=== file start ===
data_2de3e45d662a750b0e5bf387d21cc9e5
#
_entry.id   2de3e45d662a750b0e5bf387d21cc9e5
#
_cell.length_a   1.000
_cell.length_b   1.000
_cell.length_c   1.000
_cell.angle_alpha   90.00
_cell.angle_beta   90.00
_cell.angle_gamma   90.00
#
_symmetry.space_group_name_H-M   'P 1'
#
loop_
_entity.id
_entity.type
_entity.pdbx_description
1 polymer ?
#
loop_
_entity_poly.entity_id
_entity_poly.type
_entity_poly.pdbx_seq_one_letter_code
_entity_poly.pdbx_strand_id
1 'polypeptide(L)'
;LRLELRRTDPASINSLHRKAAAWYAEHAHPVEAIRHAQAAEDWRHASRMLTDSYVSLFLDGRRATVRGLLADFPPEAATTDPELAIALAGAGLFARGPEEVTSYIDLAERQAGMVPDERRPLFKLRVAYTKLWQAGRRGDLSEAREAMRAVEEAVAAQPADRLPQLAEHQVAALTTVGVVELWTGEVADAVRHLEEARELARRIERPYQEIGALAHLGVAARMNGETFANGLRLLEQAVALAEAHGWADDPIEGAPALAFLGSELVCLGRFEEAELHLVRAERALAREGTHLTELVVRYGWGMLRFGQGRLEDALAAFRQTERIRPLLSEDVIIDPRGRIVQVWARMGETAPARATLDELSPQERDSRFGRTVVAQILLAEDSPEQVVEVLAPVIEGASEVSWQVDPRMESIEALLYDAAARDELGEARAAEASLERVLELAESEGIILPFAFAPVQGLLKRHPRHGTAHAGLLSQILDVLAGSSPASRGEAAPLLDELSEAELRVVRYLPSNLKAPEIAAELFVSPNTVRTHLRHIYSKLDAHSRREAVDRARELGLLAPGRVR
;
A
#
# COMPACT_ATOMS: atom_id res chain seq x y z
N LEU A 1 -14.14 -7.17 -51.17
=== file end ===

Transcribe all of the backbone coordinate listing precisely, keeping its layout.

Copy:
data_2de3e45d662a750b0e5bf387d21cc9e5
#
_entry.id   2de3e45d662a750b0e5bf387d21cc9e5
#
_cell.length_a   1.000
_cell.length_b   1.000
_cell.length_c   1.000
_cell.angle_alpha   90.00
_cell.angle_beta   90.00
_cell.angle_gamma   90.00
#
_symmetry.space_group_name_H-M   'P 1'
#
loop_
_entity.id
_entity.type
_entity.pdbx_description
1 polymer ?
#
loop_
_entity_poly.entity_id
_entity_poly.type
_entity_poly.pdbx_seq_one_letter_code
_entity_poly.pdbx_strand_id
1 'polypeptide(L)'
;LRLELRRTDPASINSLHRKAAAWYAEHAHPVEAIRHAQAAEDWRHASRMLTDSYVSLFLDGRRATVRGLLADFPPEAATTDPELAIALAGAGLFARGPEEVTSYIDLAERQAGMVPDERRPLFKLRVAYTKLWQAGRRGDLSEAREAMRAVEEAVAAQPADRLPQLAEHQVAALTTVGVVELWTGEVADAVRHLEEARELARRIERPYQEIGALAHLGVAARMNGETFANGLRLLEQAVALAEAHGWADDPIEGAPALAFLGSELVCLGRFEEAELHLVRAERALAREGTHLTELVVRYGWGMLRFGQGRLEDALAAFRQTERIRPLLSEDVIIDPRGRIVQVWARMGETAPARATLDELSPQERDSRFGRTVVAQILLAEDSPEQVVEVLAPVIEGASEVSWQVDPRMESIEALLYDAAARDELGEARAAEASLERVLELAESEGIILPFAFAPVQGLLKRHPRHGTAHAGLLSQILDVLAGSSPASRGEAAPLLDELSEAELRVVRYLPSNLKAPEIAAELFVSPNTVRTHLRHIYSKLDAHSRREAVDRARELGLLAPGRVR
;
A
#
# COMPACT_ATOMS: atom_id res chain seq x y z
N LEU A 1 -14.14 -7.17 -51.17